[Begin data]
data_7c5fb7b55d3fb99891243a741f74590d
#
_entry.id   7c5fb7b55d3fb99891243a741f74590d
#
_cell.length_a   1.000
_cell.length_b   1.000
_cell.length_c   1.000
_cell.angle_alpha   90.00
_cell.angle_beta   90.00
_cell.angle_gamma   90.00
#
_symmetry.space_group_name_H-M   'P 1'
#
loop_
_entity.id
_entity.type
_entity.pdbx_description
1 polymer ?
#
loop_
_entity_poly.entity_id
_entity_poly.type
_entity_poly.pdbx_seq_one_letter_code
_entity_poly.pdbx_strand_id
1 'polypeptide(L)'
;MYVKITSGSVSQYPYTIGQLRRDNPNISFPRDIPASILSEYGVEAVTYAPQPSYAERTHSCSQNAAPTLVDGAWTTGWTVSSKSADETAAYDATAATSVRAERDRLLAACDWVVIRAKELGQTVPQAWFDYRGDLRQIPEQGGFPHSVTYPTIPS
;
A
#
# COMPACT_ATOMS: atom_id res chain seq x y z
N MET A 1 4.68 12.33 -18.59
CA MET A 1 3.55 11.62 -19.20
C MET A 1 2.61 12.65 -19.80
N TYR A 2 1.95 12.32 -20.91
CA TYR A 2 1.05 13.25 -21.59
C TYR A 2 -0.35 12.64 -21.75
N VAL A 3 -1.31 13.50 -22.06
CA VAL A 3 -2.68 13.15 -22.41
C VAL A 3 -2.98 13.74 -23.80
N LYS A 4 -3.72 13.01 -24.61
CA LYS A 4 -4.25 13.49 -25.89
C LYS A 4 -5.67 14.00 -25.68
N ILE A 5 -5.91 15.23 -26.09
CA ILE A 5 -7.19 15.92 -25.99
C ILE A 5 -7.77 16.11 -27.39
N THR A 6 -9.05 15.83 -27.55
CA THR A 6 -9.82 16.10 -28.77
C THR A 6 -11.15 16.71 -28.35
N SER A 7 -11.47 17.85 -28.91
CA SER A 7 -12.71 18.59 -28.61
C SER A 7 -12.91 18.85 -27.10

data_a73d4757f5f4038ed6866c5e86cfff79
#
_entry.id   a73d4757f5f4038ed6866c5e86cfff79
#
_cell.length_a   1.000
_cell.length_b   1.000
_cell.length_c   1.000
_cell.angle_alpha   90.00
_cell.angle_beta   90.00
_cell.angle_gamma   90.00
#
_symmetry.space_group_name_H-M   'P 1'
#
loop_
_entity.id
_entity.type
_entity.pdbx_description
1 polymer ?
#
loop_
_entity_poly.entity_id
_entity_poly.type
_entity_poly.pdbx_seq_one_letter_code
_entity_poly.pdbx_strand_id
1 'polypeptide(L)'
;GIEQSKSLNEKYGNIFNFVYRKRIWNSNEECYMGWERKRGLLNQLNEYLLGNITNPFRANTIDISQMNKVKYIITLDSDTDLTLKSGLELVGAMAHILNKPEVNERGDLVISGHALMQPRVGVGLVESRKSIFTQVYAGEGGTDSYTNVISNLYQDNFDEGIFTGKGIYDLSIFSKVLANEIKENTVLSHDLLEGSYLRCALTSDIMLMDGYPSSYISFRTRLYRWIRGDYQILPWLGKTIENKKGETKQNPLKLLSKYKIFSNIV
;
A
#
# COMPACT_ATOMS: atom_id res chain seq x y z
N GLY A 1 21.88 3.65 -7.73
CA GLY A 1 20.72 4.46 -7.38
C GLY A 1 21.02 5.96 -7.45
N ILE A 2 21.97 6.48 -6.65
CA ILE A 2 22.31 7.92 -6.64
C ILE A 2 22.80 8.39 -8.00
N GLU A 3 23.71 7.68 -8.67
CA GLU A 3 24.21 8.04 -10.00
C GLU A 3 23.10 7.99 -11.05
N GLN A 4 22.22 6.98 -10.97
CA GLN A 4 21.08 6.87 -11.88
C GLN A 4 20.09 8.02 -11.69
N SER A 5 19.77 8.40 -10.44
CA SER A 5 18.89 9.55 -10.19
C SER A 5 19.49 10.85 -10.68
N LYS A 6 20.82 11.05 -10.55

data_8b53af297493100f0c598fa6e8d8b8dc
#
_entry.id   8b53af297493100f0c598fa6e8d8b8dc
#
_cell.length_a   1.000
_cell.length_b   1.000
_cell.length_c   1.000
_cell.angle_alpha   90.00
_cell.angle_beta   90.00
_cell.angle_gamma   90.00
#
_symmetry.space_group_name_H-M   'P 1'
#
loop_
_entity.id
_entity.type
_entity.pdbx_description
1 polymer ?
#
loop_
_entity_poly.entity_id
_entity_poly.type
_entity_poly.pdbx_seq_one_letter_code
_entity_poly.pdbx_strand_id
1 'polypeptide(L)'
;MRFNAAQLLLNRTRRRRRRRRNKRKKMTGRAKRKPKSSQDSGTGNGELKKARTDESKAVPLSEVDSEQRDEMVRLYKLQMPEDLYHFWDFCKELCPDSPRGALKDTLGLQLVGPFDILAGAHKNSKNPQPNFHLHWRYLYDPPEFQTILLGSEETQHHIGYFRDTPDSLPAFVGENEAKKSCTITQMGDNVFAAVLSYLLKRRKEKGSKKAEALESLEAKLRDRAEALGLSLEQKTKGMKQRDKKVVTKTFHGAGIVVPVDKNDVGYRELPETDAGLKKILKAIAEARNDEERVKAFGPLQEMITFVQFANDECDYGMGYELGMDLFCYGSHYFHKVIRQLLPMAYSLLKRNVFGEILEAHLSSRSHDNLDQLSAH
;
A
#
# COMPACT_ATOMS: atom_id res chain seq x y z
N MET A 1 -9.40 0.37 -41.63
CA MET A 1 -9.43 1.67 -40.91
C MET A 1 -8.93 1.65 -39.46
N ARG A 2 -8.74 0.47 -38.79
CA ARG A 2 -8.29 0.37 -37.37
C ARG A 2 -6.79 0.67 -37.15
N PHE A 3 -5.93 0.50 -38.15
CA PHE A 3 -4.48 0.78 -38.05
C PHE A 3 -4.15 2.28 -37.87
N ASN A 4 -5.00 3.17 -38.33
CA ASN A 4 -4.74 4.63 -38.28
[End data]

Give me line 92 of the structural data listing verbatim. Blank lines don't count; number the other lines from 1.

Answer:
CA GLN A 4 21.08 6.87 -11.88